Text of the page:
Bladensburg National Park is a large park protecting Mitchell grass downs and channel country. It is home to a wonderful variety of wildlife, including tiny mammals called dunnarts. Flat-topped mesas and sandstone ranges form a pleasing backdrop to the park's grassland plains and river flats. The park is important to Traditional Owners, the Koa people, and also contains reminders of the area's pastoral history. At the original homestead complex, learn about the early days of station life and the park's plants and animals. Camping is permitted at Bough Shed Hole beside Surprise Creek, where birdlife is prolific. Camping fees apply. Visit Scrammy Gorge for impressive views. Take the Route of the River Gums drive and visit the stony Top Crossing, once used by horse-drawn wagons. Out there, the night skies are amazing - go stargazing!

Aramac - Muttaburra Heritage Trail

Aramac, Barcaldine Area
Free Entry
The picturesque Heritage Trail is a scenic loop between Aramac and Muttaburra. The trail showcases a diversity of landscapes as you travel through black soil open downs country, to the desert uplands, up or down the Jump Up and past natural lakes. A number of attractions are seen on the drive, including the Pump Hole, Broadwater, Muttaburrasaurus, Lake Galilee, Lake Dunn, the Jump Up, Grey Rock and the White Bull. The Trail is 194 kilometres long and will take a full day to complete. The road is mostly gravel with some black soil and may become impassable after rain. Please ensure you drive to the conditions of the road.

Kooroorinya Falls Nature Reserve

Hughenden, Flinders Area
From AU$20 - 20
Kooroorinya Falls is a natural waterhole surrounded by high rock walls on one side and sandy, shaded banks on the other. Visitors can go swimming, fishing, birdwatching or just take a walk. There is a creek with plenty of water and spectacular falls during the wetter months. The Kooroorinya site offers camping grounds, hot showers and toilet facilities. The Kooroorinya Races are held each year. The meeting is run over three days and is a great family occasion. In years gone by, this prestigious event was by invitation only, with Fashions Of The Field, dancing and country cooking. Now the invitation to the Kooroorinya Races extends to everyone, run by the Oakley Amateur Picnic Race Club. It is important to check road conditions before travelling during wet weather and to always carry plenty of water. Campers must call in to the caretaker’s office on arrival. A small fee applies.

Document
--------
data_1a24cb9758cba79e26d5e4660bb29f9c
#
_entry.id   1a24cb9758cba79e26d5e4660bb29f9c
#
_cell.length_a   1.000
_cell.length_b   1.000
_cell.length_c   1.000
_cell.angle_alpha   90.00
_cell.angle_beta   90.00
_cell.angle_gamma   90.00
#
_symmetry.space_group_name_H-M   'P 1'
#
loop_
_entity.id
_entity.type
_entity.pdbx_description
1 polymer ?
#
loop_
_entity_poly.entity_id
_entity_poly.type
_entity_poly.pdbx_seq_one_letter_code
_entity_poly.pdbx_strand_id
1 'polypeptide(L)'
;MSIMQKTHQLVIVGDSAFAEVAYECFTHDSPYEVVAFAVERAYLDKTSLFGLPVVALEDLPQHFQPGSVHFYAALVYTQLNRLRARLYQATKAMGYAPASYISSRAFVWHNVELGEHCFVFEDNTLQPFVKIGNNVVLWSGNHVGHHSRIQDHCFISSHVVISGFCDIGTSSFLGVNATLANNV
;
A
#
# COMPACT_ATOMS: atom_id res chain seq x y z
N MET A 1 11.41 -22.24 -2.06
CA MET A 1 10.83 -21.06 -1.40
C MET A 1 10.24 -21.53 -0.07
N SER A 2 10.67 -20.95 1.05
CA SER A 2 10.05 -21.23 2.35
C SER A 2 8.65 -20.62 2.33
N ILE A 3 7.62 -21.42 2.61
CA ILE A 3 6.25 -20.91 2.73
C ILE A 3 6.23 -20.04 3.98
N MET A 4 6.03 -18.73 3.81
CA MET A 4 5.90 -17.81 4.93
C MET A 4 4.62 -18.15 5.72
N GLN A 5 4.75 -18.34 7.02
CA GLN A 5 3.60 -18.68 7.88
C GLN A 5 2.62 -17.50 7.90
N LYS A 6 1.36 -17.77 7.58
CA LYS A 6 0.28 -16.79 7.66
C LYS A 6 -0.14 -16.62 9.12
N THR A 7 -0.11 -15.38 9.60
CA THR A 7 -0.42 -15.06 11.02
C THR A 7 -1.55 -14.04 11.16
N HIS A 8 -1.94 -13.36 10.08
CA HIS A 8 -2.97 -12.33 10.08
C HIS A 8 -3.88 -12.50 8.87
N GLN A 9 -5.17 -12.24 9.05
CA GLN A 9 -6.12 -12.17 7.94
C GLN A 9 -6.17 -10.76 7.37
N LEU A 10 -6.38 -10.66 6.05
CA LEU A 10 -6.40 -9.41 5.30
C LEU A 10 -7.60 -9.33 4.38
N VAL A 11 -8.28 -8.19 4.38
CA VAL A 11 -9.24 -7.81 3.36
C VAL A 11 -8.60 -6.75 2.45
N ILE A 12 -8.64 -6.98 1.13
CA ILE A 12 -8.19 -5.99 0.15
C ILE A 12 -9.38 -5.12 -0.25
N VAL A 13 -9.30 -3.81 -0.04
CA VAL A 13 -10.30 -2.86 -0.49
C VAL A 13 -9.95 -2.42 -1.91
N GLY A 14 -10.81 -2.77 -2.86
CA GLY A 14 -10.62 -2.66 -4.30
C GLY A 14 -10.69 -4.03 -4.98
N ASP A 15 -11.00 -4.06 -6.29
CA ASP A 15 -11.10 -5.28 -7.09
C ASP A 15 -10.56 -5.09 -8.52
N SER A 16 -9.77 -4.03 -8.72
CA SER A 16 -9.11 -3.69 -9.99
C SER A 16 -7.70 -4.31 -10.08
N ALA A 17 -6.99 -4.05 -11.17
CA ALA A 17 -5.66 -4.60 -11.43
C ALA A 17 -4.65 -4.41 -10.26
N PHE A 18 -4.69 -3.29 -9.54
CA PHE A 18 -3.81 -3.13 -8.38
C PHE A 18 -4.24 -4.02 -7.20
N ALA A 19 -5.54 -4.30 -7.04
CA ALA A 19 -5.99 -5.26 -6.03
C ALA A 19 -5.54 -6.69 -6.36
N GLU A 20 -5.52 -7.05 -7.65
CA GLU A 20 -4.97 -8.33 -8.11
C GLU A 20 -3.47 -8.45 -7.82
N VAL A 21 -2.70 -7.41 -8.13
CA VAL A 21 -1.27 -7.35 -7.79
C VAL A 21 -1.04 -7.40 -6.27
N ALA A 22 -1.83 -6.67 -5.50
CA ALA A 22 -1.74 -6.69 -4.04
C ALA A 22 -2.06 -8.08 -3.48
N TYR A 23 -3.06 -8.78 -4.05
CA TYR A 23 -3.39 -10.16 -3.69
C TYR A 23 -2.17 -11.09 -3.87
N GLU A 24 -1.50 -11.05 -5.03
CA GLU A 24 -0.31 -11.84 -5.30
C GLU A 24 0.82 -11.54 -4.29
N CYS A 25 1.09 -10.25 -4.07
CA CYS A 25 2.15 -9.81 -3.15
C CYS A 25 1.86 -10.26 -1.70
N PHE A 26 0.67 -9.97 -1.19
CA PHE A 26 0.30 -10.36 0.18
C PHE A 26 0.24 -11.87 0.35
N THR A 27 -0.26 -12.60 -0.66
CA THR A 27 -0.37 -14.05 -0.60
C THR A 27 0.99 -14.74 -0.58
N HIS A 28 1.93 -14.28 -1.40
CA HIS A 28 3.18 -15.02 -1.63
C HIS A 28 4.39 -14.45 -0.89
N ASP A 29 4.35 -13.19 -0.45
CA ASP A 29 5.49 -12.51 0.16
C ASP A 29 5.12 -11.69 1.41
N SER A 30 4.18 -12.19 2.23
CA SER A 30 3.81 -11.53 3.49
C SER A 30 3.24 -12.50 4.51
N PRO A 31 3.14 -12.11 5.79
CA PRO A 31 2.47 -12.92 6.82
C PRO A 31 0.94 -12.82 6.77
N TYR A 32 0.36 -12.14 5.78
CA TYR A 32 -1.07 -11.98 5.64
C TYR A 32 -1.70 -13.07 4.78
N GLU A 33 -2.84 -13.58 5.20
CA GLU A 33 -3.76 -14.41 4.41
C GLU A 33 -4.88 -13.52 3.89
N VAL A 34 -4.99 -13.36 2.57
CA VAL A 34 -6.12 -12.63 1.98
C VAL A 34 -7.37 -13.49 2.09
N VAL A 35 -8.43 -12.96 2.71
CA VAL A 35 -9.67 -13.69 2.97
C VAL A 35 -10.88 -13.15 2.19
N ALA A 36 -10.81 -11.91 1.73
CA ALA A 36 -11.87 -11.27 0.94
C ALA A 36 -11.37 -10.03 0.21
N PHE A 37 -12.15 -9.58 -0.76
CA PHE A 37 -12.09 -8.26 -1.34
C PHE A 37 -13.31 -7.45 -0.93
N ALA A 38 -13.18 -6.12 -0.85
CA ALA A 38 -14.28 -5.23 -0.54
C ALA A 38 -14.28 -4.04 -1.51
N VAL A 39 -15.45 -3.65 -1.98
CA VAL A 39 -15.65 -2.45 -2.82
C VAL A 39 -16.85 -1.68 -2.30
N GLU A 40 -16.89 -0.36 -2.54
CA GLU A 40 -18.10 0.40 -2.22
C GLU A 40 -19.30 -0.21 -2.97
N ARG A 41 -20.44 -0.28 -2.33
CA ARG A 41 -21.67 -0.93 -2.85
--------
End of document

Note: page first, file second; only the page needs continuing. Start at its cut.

Moorrinya National Park

Hughenden, Flinders Area
Free Entry
This remote park has dry, flat plains criss-crossed by watercourses and covered in open eucalypt, paperbark and acacia woodlands and grasslands. Moorrinya is a wildlife refuge, protecting Australian icons such as kangaroos, koalas, emus and dingoes, as well as rare and threatened species such as the square-tailed kite, squatter pigeon and Julia Creek dunnart. Located in the heart of the Desert Uplands, Moorrinya National Park, initially established as the sheep grazing property, Shirley Station, today protects 18 land types in the Lake Eyre Basin, one of Australia's most important catchments. Set up camp near the old Shirley shearing shed. Much of the sheep station infrastructure, dating back to the late 1940s, remains as a reminder of the spirit and hard work of the people who lived in this remote part of Queensland. Take a short stroll on the Bullock Creek walk from the camping area to the creek and look for native fish and waterbirds. Enjoy birdwatching and wildlife spotting. Ride mountain bikes and trail bikes and drive four-wheel-drives on Moorinya's internal roads and firebreaks.

Idalia National Park Road

Blackall, Blackall-Tambo Area
Free Entry
Drive through beautiful country landscape as you make your way along this track from Blackall to Idalia National Park. This national park protects an area with a great variety of vegetation, wildlife and birdlife. Follow the scenic drives or explore further into the park by leaving the car behind to go bushwalking or birdwatching. The Idalia National Park Road is approximately 99 kilometres long and should take one day to complete. Four wheel drives are requested as most of the route is unsealed and can become impassable after rain.
Free Entry
This unbelievable raw country at Bladensburg National Park - Scrammie Gorge is not to be missed. Historically, the homestead is one of the best depictions of life as it was in the pioneer days. Travel to the end of the Park through Mitchell Grass downs and claypans until the jump-up country where gidyea trees are twisted and gnarled due to the harshness of this land. Explore the gorge and see Winton township in the distance from the lookout. The trip is approximately 100 kilometres long and will take a full day to complete. The road is suitable for four wheel drive vehicles only.